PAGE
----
We envision a society and health care system that supports Nova Scotians to remain healthy throughout their lives, and cares for them when they are not.

Nova Scotia’s health care systems work to deliver health care services to people and communities through the Health Authorities. The health and life sciences ecosystem encompasses more than primary care: health research organizations, postsecondary institutions, life sciences companies and associations, child care and aging care all contribute to the health of Nova Scotians. If you have any questions regarding the healthy people and health care systems missions, please contact us.

Mission in Action

Dr. Kyly Whitfield

Dr. Whitfield, an Assistant Professor of Applied Human Nutrition at Mount Saint Vincent University, is working on a cross-cultural analysis of breastfeeding in Nova Scotia and Cambodia that goes beyond “breast is best” to focus on the supports required to achieve optimal health in both mama and baby.

What we overwhelmingly found was that people know breast is best, that public health message is loud and clear. What seems to be missing is the supports to actually allow for breastfeeding to happen.”

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How can research help?

Issues facing the Nova Scotia health system are similar to those in other regions of Canada: physician recruitment, particularly to rural regions; access to primary care; an aging population; infrastructure, equipment and facilities renewal; and increased costs for health care research and delivery are some of the challenges impacting a healthier population. Alternate methods to service delivery such as virtual visits could alleviate rural access concerns, while a growing intersection between environmental and life sciences research points to systemic environmental influences on a region’s health. While this mission area focuses strongly on life sciences and clinical research, it also includes other sciences, social sciences and public policy.

Possible Research Areas

  • Aging, particularly aging in place and improving care and quality of life for seniors
  • Infectious diseases, pandemics, epidemiology, immunology and disease modelling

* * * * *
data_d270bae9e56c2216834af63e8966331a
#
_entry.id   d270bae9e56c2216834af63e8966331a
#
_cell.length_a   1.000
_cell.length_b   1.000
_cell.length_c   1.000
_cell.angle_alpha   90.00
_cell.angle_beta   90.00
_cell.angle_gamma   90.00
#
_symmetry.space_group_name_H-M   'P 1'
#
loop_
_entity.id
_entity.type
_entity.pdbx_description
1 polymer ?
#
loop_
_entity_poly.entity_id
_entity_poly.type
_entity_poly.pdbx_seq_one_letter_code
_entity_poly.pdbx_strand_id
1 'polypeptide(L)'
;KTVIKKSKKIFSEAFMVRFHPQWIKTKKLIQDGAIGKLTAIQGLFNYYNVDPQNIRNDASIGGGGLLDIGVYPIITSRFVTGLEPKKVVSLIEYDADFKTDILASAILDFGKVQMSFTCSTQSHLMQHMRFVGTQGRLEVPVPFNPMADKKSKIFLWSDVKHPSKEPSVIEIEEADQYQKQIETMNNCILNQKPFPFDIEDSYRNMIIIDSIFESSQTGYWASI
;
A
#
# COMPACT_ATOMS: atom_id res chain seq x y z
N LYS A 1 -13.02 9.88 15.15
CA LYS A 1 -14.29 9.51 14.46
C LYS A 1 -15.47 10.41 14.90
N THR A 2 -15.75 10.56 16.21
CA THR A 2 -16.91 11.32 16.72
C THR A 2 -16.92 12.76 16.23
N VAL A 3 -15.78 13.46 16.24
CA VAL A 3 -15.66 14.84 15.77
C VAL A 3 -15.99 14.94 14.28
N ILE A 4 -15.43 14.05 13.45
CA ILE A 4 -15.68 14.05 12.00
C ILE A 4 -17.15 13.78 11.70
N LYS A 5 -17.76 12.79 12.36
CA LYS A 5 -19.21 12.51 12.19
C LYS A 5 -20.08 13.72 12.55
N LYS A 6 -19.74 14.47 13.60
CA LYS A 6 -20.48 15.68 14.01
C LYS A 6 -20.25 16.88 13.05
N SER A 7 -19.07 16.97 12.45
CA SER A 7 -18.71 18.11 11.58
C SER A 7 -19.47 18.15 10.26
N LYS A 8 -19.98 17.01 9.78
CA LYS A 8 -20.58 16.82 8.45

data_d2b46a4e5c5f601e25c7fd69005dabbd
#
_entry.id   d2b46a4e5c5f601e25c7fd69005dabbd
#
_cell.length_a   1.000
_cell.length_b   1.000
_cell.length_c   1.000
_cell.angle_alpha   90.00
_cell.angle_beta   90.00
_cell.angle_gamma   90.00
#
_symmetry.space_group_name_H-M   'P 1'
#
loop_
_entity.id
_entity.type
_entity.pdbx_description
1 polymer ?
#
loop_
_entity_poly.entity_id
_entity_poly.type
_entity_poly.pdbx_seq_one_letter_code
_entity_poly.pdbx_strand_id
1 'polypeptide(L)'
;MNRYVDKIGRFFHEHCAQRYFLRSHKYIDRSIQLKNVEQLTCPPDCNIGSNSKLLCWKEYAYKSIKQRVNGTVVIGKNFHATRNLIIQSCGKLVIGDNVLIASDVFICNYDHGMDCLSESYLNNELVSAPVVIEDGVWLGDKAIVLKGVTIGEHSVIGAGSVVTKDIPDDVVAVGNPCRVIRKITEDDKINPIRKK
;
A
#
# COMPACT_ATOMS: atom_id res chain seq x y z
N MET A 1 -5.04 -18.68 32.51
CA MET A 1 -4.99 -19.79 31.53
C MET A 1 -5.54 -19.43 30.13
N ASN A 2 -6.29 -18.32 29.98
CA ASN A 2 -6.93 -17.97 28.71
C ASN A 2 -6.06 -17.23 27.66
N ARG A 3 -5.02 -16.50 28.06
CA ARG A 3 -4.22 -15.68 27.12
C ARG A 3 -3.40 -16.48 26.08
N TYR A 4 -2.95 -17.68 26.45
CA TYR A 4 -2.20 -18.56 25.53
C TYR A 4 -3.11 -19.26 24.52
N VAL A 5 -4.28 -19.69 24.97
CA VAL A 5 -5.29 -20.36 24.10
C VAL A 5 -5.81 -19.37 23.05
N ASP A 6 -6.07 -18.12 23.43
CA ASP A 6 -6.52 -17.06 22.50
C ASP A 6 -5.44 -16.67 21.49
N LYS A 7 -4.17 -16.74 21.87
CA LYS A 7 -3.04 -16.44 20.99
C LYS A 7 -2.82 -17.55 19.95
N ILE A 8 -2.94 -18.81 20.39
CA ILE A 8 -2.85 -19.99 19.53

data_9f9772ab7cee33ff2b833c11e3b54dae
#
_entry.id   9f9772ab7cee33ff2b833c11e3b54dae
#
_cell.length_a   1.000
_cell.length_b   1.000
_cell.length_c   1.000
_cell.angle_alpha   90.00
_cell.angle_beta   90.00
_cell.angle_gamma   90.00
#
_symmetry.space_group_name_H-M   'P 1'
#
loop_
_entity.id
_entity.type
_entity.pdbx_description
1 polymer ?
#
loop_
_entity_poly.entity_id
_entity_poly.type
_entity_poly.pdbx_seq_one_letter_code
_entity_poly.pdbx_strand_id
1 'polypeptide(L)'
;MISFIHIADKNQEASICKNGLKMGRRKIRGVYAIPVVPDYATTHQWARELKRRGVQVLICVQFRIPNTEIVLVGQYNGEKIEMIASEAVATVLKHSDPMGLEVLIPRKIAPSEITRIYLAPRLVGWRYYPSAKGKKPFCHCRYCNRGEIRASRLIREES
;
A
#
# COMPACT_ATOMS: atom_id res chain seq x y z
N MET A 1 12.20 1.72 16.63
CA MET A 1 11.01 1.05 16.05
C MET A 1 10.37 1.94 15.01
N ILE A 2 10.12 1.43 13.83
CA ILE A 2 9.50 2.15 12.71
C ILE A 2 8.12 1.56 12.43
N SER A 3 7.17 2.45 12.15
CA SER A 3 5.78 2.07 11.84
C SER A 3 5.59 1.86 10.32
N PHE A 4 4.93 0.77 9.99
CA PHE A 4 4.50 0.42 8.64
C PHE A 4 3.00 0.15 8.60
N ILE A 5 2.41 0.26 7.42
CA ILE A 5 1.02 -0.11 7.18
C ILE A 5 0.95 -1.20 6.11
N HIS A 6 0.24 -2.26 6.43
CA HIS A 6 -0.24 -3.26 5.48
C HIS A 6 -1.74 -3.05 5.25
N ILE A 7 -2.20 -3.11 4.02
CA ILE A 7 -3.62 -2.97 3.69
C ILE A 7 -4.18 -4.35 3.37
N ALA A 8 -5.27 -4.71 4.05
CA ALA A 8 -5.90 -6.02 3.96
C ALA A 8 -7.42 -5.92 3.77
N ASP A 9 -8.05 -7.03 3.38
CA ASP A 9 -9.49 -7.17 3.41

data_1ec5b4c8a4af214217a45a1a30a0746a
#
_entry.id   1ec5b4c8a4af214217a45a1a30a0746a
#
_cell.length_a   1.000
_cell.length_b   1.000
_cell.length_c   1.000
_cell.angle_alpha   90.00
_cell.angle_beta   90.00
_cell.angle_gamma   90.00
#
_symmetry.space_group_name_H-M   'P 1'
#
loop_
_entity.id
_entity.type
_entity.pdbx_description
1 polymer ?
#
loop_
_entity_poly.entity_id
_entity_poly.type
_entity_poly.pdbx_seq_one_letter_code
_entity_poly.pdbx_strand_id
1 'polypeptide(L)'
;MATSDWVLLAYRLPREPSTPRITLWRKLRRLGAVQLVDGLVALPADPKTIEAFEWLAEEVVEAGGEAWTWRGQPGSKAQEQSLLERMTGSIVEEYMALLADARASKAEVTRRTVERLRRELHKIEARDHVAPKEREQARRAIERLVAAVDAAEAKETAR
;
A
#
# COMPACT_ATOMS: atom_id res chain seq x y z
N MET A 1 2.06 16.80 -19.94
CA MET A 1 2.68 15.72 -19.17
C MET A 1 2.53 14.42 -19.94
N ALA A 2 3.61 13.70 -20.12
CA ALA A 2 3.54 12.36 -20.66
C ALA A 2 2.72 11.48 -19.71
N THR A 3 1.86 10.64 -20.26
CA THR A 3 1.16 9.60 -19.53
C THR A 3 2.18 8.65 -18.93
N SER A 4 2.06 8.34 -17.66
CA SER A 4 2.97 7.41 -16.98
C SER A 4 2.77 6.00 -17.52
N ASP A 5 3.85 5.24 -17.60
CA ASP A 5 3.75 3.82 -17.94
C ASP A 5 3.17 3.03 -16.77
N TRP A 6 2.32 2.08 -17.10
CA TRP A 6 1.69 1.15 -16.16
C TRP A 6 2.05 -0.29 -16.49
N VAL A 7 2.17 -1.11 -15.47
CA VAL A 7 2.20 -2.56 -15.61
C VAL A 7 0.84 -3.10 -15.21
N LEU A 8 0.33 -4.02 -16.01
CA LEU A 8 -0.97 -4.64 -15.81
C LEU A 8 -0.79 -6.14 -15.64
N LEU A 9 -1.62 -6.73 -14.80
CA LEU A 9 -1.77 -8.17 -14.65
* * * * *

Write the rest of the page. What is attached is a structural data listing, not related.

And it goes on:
• Cancers, heart disease, diabetes, brain disease
  • Genetics, biochemistry and microbiology
  • Engineering, design, big data and technology development
  • Healthcare delivery, including technologies, materials and spatial design, policy and systems
  • The role of community, relationships and mental health in wellbeing; this would include poverty, childhood development, and social isolation
  • Fundamental research that improves understanding of the human body

Working Together

Researcher projects are to contribute to healthy people and health care systems for Nova Scotians by generating evidence, outcomes and/or knowledge in support of one of the above four missions. Each mission will include opportunities identified by the researchers and their post-secondary institutions, such as Canada Foundation for Innovation match funding, as well as capacity-building initiatives such as student grants or partnership funding. These opportunities, as well as traditional funding calls, will be reviewed with the mission-oriented lens by Research Nova Scotia. Moving forward, we encourage post-secondary institutions and their researchers to shape their applications early in the process to align with one or more of our total 16 missions.

Have an idea about how we could work together to support Healthy People and Health Care Systems?
Let’s work together.

Latest news in Healthy People Health Care Systems

Researchers from Dalhousie University and Nova Scotia Health Authority receive $1.1 million in funding from Government of Canada to study COVID-19
Thursday, June 25, 2020 (Halifax, NS) – Researchers from Dalhousie University and the Nova Scotia Health Authority are leading projects which received a $1.1 million investment from the Canadian Institutes of Health Research (CIHR) and Research Nova Scotia as part of a May 2020 Rapid Research Funding Opportunity. The funding opportunity …

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